- Mountain Rose Herbs also has a large selection of organic, loose-leaf teas.
Some Companies Do Make Safe Tea Bags
- Gai doesn’t use plastic in its tea bags. They use chlorine-free bleached paper and cotton yarn to secure the tab. However, they only make herbal teas.
- Numi Organic Tea comes in compostable, hemp tea bags that are bleached with oxygen.
- Traditional Medicinals uses toxin-free compostable bags made from hemp. They are whitened using oxygen and peroxide and sealed with staples and cotton string.
- Earth Mama Organic teas are 100% certified organic, including their paper tea bags, which are not processed with chlorine or epichlorohydrin.
- Higher Living Teas are made from unbleached paper with organic cotton string. The bags are compostable, and the packaging boxes are recyclable.
- Pukka Herbs uses tea bags that are free from plastics and held together with organic cotton.
- Teapigs tea bags are made with cornstarch and are 100% biodegradable.
- The Republic of Tea uses tea bags made from unbleached paper, without unnecessary tags, strings, or stables.
I Love This Tea
In my 3.5 years studying alternative cancer approaches all over the world, Essiac Tea has come up over and over. So many testimonials and so much research.
Essiac tea is an herbal mixture used as a tea to strengthen the immune system, assist detoxification, and as an anti-cancer remedy.11
[Related: Open Letter to A Cancer Patient]
The name “Essiac” was created by the Canadian nurse Renée M. Caisse. According to Renée, an English miner’s wife had received the recipe for Essiac from a Native Ojibwa Indian medicine man, and had cured her breast cancer with this treatment. Renée Caisse treated cancer patients with Essiac herbal tea for 50 years.12
The four herbs used in Essiac tea are:
- Burdock root (Arctium lappa L.)
- Indian rhubarb root (Rheum officinale L.)
- Sorrel (Rumex acetosa L.)
- Slippery elm bark (Ulmus rubra/fulva Muhl.)
When I was in Utah over the holidays, I purchased several bags at the family-owned chain of health stores, The Good Earth, as gifts for several of my friends who have cancer.
This is an excellent tea for cancer, cancer prevention, and overall health. My husband has been sick, and I’m having him take it.
Where to get it?
Someone sent me this link. It’s the company Ty Bollinger stands behind for The Truth About Cancer.
Tea Can Be A Healthy Beverage, But You Need to Be Careful How You Drink It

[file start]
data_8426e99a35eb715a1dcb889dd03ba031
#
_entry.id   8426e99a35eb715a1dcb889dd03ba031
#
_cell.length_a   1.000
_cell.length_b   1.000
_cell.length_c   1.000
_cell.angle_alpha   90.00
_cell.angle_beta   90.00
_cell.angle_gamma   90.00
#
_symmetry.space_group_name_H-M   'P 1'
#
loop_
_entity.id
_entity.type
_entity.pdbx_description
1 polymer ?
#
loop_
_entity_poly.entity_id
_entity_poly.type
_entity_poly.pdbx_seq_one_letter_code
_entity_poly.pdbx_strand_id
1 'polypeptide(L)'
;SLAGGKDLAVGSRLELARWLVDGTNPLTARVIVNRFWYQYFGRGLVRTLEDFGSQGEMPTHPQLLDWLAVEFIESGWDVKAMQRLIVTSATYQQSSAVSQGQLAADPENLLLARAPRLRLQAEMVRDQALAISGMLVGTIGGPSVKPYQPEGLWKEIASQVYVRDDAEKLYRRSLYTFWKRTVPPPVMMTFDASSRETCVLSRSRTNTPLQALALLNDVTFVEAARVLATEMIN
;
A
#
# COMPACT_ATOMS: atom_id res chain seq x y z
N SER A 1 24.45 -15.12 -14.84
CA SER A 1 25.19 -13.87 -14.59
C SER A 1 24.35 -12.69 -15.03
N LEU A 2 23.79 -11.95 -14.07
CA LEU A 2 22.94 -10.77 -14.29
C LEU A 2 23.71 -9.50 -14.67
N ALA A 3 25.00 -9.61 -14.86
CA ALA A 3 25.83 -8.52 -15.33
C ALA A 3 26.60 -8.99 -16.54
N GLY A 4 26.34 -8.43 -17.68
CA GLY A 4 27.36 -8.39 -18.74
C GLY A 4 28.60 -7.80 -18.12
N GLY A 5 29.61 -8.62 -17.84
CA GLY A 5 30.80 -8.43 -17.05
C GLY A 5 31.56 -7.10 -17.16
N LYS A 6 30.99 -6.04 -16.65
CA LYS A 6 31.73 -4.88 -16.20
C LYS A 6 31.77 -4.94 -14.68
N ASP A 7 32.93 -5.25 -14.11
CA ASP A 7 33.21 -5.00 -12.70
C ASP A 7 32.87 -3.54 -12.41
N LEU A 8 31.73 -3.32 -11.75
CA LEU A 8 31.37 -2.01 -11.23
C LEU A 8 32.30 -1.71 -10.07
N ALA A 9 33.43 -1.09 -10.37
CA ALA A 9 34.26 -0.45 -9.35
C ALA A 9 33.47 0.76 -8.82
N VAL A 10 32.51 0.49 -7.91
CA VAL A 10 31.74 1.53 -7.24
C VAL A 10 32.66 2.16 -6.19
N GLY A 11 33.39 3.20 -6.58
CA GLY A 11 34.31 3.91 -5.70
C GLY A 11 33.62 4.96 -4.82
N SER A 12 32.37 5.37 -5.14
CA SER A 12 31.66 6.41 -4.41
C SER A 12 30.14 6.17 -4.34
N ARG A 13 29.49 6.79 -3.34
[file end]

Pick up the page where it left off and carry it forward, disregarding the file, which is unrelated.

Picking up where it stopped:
Tea has long been consumed for its health-enhancing effects, and studies back up its benefits. However, most people drink tea from tea bags, which may have potential health concerns.
The healthiest way to consume tea is to use biodegradable, toxin-free tea bags or to choose organic, loose-leaf teas you make with stainless steel strainers or cloth tea bags.
Tea time can be a pleasant break in your day – a social thing with friends, or a time to relax if you’re alone. Will you drink more tea?
Read Next: How To Make Healthy Bubble Tea
Robyn Openshaw, MSW, is the bestselling author of The Green Smoothies Diet, 12 Steps to Whole Foods, and 2017’s #1 Amazon Bestseller and USA Today Bestseller, Vibe. Learn more about how to make the journey painless, from the nutrient-scarce Standard American Diet, to a whole-foods diet, in her free video masterclass 12 Steps to Whole Foods.
Disclosure: This post may contain affiliate links that help support the GSG mission without costing you extra. I recommend only companies and products that I use myself.
- Khan, N., & Mukhtar, H. (2013). Tea and health: studies in humans. Current pharmaceutical design, 19(34), 6141–6147. https://doi.org/10.2174/1381612811319340008
- The health benefits of 3 herbal teas. Harvard Health Publishing.
- Why is green tea the healthiest beverage in the world? PersonaLabs.
- Serafini M, Del Rio D, Yao DN, et al. Health Benefits of Tea. In: Benzie IFF, Wachtel-Galor S, editors. Herbal Medicine: Biomolecular and Clinical Aspects. 2nd edition. Boca Raton (FL): CRC Press/Taylor & Francis; 2011. Chapter 12
- The endocrine description exchange. TedX.
- Epichlorohydrin. EPA.
- Laura M. Hernandez, Elvis Genbo Xu, Hans C. E. Larsson, Rui Tahara, Vimal B. Maisuria, and Nathalie Tufenkji. Plastic Teabags Release Billions of Microparticles and Nanoparticles into Tea. Environmental Science & Technology 2019 53 (21), 12300-12310. DOI: 10.1021/acs.est.9b02540
- Ali, T., Habib, A., Muskan, F., Mumtaz, S., & Shams, R. (2023). Health risks posed by microplastics in tea bags: microplastic pollution - a truly global problem. International journal of surgery (London, England), 109(3), 515–516. https://doi.org/10.1097/JS9.0000000000000055
- Goodes, Louise M et al. A scoping review protocol on in vivo human plastic exposure and health impacts. Systematic reviews vol. 11,1 137. 5 Jul. 2022, doi:10.1186/s13643-022-02010-6
- Zimmermann, Lisa et al. Are bioplastics and plant-based materials safer than conventional plastics? In vitro toxicity and chemical composition. Environment international vol. 145 (2020): 106066. doi:10.1016/j.envint.2020.106066
- PDQ Integrative, Alternative, and Complementary Therapies Editorial Board. Essiac/Flor Essence (PDQ®): Health Professional Version. 2022 Jun 7. In: PDQ Cancer Information Summaries [Internet]. Bethesda (MD): National Cancer Institute (US); 2002-.
- Essiac. CAM Cancer.
Notes about images